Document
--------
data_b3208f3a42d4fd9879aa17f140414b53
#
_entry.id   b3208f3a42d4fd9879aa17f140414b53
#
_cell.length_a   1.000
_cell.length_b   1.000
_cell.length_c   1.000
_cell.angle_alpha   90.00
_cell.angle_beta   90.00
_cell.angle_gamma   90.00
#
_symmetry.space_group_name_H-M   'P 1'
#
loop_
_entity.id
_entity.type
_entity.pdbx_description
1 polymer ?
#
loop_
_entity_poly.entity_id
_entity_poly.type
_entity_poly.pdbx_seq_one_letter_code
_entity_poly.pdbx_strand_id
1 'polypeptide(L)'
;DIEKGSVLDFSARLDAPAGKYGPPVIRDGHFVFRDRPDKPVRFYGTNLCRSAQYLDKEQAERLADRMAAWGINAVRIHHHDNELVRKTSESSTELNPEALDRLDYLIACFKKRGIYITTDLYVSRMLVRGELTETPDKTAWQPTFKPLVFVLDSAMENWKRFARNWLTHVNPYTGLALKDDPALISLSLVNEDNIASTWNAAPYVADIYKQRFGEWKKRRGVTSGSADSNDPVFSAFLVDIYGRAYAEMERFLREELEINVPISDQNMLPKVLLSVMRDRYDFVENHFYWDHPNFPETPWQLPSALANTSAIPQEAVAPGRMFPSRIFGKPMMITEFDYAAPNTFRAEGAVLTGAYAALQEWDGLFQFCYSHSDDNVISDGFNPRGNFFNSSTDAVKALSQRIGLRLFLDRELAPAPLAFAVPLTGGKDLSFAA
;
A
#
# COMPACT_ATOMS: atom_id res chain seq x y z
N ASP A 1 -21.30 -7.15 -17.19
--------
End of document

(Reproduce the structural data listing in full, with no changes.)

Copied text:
data_b3208f3a42d4fd9879aa17f140414b53
#
_entry.id   b3208f3a42d4fd9879aa17f140414b53
#
_cell.length_a   1.000
_cell.length_b   1.000
_cell.length_c   1.000
_cell.angle_alpha   90.00
_cell.angle_beta   90.00
_cell.angle_gamma   90.00
#
_symmetry.space_group_name_H-M   'P 1'
#
loop_
_entity.id
_entity.type
_entity.pdbx_description
1 polymer ?
#
loop_
_entity_poly.entity_id
_entity_poly.type
_entity_poly.pdbx_seq_one_letter_code
_entity_poly.pdbx_strand_id
1 'polypeptide(L)'
;DIEKGSVLDFSARLDAPAGKYGPPVIRDGHFVFRDRPDKPVRFYGTNLCRSAQYLDKEQAERLADRMAAWGINAVRIHHHDNELVRKTSESSTELNPEALDRLDYLIACFKKRGIYITTDLYVSRMLVRGELTETPDKTAWQPTFKPLVFVLDSAMENWKRFARNWLTHVNPYTGLALKDDPALISLSLVNEDNIASTWNAAPYVADIYKQRFGEWKKRRGVTSGSADSNDPVFSAFLVDIYGRAYAEMERFLREELEINVPISDQNMLPKVLLSVMRDRYDFVENHFYWDHPNFPETPWQLPSALANTSAIPQEAVAPGRMFPSRIFGKPMMITEFDYAAPNTFRAEGAVLTGAYAALQEWDGLFQFCYSHSDDNVISDGFNPRGNFFNSSTDAVKALSQRIGLRLFLDRELAPAPLAFAVPLTGGKDLSFAA
;
A
#
# COMPACT_ATOMS: atom_id res chain seq x y z
N ASP A 1 -21.30 -7.15 -17.19